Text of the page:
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Hungary’s underground cathedral

Did you know that there is an underground church in Hungary? Now, you don’t have to think about a ruined building or an archaeological site that’s still to be excavated, but a magnificent structure that’s a temple in nature. And looking at its function, it’s anything but not a holy place. Located in Kőbánya, at 29 Ihász Street, one of the largest and most beautiful water reservoirs in Hungary, which is opened and can be visited by the public on special occasions. Of course, I wouldn’t have missed the opportunity not to peek into the building on Cultural Heritage Day.

I arrived at the venue with great excitement a few minutes before opening. At the entrance of the water reservoir, there were already snaking rows next to the iron fence. Fortunately, I quickly got into the arboretum-like place, whereas I approached the entrance, I felt most like Alice in Wonderland. Only here, instead of a rabbit hole, there was a mushroom-like house, the gate, and passage, where I eagerly entered and waited to see what I could find deep in the earth.

As I went down the spiral staircases, I was soon presented with the reservoir of its magnificent reality, which, with its brick columns, arches and huge 24-meter ceiling, most reminiscent of a three-ship cathedral. I wouldn’t have been surprised if I heard an organ in the background, but instead, only the water flowing indicated that water music is the maximum I can expect here, not a church concert. The facility is filled with water from two marble fountains in approximately 12 hours and up to a height of 8 meters. One fountain is next to the entrance and the other is next to the staircase at the exit. The capacity of the water storage is 10,800 cubic meters of water, the water quality of which is constantly monitored by specialists not only here, but also throughout the entire section of the 5400 km Budapest water network.

Once a year, the reservoir is completely drained to be statically checked and that time the whole brick-building is disinfected too. Clean water is not only an essential element of life, but the reservoir itself is actually the result of its creation. In Budapest, a cholera epidemic raged several times in the 19th century, in which at least 1 million people were died, according to records. The causative agent (Vibrio cholera) can be contacted mainly by contaminated water. The disease has a very rapid course. Acute vomiting, diarrhea, which in severe cases also means loss of fluids of 1 liter per hour, without adequate treatment and hydration, causes the patient’s death within 1-2 days.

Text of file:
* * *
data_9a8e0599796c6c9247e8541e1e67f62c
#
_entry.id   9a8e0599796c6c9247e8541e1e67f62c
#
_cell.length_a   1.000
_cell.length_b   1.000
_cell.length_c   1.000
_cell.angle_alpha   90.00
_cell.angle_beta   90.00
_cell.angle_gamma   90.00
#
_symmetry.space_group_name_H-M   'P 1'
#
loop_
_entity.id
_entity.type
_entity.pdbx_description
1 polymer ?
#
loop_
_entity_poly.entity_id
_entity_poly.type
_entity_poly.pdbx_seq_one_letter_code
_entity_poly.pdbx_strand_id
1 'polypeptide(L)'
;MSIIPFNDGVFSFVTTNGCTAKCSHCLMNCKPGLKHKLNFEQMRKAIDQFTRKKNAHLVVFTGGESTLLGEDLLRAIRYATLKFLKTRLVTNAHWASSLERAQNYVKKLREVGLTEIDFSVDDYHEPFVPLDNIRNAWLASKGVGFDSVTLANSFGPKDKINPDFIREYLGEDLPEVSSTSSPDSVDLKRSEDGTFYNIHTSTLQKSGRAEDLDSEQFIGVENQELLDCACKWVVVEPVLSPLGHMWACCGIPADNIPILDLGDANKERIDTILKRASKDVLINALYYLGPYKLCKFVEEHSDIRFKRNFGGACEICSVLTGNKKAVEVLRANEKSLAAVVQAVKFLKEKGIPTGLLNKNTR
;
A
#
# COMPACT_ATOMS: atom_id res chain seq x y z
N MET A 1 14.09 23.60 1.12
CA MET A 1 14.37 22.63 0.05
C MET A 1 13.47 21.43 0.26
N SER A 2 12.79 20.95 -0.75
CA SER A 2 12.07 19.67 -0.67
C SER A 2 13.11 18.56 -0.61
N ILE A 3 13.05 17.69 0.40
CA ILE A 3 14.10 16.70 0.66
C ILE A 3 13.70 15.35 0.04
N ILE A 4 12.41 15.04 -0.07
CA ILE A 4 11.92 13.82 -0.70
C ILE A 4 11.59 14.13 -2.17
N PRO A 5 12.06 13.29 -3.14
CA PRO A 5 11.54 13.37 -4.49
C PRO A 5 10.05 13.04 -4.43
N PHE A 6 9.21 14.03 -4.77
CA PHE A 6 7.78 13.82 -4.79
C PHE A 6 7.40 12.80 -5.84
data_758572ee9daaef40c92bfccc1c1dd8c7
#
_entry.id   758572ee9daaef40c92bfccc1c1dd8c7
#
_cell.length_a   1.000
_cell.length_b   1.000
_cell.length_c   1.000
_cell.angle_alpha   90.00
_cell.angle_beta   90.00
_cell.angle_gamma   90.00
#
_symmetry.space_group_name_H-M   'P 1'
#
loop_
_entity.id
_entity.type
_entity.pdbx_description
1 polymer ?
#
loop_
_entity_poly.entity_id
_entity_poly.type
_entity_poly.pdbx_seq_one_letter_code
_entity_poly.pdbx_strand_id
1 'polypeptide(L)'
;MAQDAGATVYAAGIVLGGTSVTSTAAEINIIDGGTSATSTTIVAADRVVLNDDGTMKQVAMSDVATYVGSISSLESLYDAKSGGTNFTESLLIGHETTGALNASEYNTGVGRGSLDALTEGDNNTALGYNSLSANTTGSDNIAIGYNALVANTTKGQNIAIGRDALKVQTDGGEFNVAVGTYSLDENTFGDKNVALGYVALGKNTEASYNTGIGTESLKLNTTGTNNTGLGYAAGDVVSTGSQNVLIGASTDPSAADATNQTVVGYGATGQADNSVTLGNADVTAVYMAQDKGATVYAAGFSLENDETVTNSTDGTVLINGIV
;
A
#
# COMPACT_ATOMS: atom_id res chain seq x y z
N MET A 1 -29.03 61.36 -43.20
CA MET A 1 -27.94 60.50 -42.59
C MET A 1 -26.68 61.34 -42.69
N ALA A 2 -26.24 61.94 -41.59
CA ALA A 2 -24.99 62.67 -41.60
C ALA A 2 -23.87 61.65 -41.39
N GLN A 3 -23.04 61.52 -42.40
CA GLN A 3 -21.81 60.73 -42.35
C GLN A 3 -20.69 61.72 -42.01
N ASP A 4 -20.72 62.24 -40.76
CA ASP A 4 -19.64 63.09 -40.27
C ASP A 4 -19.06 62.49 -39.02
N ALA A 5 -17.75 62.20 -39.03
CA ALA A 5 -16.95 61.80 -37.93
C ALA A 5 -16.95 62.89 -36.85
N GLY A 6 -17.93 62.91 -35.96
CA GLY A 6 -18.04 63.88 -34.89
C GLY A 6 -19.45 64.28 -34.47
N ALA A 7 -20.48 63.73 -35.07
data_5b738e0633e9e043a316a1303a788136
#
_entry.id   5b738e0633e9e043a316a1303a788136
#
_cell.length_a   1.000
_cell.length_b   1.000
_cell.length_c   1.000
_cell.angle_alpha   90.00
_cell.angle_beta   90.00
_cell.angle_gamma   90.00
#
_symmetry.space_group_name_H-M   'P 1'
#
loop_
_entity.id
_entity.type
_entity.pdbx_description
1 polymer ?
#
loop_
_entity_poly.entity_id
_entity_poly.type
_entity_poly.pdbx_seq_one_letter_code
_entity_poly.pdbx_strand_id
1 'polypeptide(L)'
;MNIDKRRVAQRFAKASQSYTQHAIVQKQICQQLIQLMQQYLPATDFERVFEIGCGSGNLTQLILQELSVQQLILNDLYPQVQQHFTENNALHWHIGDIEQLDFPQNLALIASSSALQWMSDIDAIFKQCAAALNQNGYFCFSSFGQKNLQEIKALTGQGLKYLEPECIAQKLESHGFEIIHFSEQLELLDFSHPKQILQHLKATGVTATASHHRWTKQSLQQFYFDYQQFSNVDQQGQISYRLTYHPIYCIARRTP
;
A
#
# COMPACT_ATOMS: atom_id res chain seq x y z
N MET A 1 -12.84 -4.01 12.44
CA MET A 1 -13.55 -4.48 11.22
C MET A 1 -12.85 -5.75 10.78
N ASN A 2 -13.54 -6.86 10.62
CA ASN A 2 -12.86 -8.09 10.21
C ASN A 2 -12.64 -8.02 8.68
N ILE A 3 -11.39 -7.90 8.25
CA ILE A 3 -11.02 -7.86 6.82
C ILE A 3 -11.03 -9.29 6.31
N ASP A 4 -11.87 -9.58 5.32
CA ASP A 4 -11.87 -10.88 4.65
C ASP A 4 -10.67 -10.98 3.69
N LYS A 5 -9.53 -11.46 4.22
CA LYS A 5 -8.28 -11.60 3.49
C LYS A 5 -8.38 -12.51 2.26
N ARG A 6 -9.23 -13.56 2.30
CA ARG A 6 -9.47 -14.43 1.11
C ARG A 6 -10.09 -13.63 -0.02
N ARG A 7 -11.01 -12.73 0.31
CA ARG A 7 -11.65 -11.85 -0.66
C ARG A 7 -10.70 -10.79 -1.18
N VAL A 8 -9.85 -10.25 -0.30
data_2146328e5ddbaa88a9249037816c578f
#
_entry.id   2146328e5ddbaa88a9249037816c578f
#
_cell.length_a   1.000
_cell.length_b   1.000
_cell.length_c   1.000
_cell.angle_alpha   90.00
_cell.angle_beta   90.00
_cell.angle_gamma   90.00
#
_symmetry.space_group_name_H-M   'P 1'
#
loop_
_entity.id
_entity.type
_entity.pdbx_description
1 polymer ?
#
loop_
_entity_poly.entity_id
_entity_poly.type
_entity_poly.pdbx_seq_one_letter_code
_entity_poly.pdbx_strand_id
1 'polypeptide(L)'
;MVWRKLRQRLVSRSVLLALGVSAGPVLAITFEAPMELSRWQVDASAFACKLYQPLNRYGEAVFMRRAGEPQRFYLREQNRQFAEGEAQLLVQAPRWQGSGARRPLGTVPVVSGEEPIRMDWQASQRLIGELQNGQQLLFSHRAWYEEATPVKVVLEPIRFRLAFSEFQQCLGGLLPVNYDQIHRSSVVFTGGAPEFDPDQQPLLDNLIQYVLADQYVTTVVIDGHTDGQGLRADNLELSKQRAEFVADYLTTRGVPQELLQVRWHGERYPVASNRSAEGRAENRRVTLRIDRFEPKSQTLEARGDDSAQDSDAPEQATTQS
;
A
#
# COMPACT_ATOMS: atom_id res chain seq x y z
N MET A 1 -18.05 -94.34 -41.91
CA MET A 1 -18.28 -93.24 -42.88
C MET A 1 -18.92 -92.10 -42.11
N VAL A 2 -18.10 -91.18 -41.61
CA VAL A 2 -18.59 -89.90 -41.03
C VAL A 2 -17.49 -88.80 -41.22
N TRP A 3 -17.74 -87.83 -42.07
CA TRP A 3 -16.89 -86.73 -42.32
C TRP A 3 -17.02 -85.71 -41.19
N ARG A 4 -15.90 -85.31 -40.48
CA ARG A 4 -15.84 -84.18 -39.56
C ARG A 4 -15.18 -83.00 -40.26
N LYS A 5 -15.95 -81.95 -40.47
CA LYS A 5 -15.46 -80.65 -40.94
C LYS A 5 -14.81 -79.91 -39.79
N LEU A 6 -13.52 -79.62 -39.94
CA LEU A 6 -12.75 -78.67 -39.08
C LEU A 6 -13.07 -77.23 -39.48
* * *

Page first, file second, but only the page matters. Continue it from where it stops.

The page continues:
In 1866, the fourth major cholera epidemic ravaged Budapest, by which time experts realized that the cause was the inadequate separation of wastewater and drinking water. The sewerage system was only used to drain rainwater until the sewage produced by the population was accumulated directly in digestive pits near drinking water wells. Not surprisingly, the two types of waters were mixed and the population also consumed drinking water contaminated with cholera bacteria. Recognizing this, London-born engineer William Lindley was commissioned to build the water reservoir at 29 Ihász Street in 1900 within a year, with the aim of supplying the city population with piped drinking water and preventing the cholera epidemic once and for all in the future (this failed, as after 1866 the disease destroyed Budapest in two more waves).

The construction of the water reservoir took place in the framework of a real international co-production: the bricks came from the brickworks of Tata, which were built up as walls by Italian masons (could be the reason why the building looks like a cathedral?), all under the supervision of Hungarian and English civil engineers.

The result is the beautiful interior of the building opened in 1870 and its form is still visible today. The water reservoir is part of the Hungarian cultural heritage and enjoys monumental protection along with the 20th-century engine room buildings in the park area. Interestingly, the water does not come from the Danube but gathers here from wells drilled along the river. The perfect watertight layer is provided by a layer of clay around the half-meter thick walls of the facility, and cleanliness is provided by waterworks staff with 210,000 samples a year. I mean, let’s not forget that water is life, that’s where we all come from. And clean water means health, which is hardly the most important thing in life.

Continuing the tradition of previous years, the water reservoir will next open to the public on World Water Day (March 22). So save the date in the calendar if you wish to visit Hungary’s only three-ship underground cathedral.

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